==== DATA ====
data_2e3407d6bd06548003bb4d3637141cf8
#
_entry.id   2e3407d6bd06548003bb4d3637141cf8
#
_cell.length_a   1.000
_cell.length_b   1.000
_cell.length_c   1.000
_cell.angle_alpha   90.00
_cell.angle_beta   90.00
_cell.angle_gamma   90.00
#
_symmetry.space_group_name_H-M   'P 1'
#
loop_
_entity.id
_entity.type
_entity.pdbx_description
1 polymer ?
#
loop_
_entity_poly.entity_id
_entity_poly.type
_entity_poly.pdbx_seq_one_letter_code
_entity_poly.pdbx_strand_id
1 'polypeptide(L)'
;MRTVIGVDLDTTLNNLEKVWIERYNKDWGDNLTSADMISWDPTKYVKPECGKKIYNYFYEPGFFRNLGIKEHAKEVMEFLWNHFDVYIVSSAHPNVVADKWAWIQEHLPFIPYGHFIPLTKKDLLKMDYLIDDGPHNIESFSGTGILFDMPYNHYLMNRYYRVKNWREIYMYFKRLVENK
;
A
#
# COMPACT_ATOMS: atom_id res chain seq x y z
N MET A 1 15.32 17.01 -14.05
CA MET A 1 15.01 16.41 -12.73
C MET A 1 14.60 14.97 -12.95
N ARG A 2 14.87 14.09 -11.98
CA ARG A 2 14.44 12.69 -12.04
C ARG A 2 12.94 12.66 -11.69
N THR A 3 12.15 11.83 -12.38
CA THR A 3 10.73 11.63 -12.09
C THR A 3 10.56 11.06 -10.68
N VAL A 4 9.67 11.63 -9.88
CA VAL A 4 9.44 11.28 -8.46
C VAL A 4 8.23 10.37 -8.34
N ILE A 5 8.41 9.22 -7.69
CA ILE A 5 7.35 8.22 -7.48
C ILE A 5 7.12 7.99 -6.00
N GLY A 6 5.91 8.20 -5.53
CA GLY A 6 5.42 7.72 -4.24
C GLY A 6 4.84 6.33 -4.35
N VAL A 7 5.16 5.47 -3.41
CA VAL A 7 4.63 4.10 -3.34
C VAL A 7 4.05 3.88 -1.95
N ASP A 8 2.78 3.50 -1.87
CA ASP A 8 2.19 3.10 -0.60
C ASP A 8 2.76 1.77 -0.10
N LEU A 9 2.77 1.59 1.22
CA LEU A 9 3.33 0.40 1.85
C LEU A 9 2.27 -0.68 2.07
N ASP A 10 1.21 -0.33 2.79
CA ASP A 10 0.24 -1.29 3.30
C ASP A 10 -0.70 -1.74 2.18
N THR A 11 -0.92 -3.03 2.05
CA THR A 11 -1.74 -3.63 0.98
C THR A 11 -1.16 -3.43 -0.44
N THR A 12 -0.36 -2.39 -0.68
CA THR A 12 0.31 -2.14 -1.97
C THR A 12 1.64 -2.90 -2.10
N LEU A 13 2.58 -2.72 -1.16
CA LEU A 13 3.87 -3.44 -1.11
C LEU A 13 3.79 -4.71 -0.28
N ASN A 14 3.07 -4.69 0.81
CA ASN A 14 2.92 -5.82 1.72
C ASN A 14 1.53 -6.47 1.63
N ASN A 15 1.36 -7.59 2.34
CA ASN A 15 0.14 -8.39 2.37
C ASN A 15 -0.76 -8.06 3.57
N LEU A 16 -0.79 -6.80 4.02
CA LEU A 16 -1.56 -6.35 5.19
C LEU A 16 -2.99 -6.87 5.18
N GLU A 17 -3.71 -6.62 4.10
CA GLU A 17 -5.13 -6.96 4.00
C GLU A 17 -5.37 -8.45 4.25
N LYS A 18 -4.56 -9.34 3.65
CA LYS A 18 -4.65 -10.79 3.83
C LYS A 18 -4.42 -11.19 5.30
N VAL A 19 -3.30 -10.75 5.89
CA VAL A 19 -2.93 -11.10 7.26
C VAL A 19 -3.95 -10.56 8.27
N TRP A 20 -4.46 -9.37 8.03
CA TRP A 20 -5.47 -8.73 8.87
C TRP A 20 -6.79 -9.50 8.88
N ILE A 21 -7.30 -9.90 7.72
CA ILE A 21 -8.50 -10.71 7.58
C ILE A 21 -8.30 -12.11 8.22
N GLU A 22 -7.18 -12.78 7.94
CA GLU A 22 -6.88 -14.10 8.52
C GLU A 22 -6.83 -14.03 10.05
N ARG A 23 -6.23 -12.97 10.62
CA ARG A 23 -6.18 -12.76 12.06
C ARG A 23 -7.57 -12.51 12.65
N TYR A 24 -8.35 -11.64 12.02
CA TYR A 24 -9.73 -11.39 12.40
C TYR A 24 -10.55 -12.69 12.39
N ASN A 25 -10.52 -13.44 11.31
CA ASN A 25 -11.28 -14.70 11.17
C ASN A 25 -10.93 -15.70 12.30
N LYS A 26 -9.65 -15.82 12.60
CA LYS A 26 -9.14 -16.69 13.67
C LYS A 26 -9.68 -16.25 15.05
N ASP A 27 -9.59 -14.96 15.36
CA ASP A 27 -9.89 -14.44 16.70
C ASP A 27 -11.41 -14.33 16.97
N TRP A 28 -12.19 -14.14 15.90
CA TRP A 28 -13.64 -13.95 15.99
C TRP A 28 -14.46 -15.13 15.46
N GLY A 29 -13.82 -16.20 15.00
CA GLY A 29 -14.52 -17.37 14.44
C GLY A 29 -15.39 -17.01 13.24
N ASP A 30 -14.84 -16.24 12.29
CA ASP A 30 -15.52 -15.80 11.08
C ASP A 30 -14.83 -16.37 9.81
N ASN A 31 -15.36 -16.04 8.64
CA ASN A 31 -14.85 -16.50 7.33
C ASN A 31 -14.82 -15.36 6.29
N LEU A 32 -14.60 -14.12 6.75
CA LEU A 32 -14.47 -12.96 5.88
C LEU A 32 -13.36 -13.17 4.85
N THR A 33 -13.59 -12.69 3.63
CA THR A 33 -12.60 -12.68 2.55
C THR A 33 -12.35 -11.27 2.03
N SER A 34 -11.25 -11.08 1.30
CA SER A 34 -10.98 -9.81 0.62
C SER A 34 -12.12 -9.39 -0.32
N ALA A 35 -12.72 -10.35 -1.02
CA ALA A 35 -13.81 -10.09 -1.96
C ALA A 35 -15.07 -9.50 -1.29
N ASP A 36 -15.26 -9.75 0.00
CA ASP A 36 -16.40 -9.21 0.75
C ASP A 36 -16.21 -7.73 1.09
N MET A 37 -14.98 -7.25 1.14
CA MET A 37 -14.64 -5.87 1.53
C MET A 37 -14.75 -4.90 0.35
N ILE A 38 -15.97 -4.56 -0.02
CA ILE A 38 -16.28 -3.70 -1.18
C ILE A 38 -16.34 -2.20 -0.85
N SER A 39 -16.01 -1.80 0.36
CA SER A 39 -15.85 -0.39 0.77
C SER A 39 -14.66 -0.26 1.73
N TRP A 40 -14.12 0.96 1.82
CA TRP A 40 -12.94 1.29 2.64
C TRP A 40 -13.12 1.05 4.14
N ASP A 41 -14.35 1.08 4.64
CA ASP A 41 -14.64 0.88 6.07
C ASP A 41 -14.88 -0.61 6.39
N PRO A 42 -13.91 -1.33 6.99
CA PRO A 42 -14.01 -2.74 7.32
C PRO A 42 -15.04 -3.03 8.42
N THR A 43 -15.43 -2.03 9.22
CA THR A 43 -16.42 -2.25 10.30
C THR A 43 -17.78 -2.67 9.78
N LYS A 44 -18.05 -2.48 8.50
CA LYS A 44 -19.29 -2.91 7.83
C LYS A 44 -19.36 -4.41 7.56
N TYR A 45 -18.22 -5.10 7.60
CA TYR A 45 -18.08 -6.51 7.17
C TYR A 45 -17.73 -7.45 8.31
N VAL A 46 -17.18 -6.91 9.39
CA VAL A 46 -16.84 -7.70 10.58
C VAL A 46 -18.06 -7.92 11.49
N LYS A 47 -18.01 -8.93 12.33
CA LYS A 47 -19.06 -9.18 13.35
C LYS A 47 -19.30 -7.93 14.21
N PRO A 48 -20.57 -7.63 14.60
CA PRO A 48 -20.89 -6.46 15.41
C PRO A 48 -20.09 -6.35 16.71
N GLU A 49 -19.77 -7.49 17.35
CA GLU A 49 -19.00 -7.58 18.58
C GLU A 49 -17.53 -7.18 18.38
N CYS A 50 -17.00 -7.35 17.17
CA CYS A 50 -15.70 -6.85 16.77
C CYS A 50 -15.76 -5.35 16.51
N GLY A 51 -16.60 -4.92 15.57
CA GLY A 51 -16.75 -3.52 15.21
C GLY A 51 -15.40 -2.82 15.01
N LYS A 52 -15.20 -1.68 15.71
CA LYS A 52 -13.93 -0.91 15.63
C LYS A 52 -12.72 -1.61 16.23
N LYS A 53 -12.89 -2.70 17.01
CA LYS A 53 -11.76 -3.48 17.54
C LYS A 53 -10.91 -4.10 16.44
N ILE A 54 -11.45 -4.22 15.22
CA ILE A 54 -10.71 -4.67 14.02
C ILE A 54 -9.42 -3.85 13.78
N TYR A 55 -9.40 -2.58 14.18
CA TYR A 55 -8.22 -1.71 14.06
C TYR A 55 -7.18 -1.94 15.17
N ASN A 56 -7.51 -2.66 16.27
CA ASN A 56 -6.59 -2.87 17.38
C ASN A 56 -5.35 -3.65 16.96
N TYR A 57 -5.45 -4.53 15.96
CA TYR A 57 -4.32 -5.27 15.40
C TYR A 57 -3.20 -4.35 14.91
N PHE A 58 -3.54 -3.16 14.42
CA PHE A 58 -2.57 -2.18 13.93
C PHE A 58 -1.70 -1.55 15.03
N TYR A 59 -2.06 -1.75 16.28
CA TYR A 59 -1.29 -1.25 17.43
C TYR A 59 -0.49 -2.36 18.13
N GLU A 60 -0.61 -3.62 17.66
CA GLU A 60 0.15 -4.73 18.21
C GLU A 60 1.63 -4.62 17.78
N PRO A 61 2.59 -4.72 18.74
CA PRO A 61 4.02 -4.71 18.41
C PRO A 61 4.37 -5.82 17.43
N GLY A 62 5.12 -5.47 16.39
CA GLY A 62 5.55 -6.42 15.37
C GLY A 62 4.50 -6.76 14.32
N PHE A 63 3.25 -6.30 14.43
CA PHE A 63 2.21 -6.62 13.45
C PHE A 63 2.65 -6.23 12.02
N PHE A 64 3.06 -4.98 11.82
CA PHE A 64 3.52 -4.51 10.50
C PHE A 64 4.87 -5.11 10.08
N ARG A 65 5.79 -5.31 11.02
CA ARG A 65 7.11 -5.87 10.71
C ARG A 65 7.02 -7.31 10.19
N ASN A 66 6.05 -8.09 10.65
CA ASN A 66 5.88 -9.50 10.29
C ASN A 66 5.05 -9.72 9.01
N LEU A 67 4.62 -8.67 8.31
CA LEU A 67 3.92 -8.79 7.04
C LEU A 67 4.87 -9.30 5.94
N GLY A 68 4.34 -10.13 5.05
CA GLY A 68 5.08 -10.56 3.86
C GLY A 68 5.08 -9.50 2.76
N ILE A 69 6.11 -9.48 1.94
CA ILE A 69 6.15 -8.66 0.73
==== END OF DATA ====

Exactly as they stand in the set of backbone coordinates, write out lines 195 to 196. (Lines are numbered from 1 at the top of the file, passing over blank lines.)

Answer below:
C TYR A 55 -7.18 -1.94 15.17
N ASN A 56 -7.51 -2.66 16.27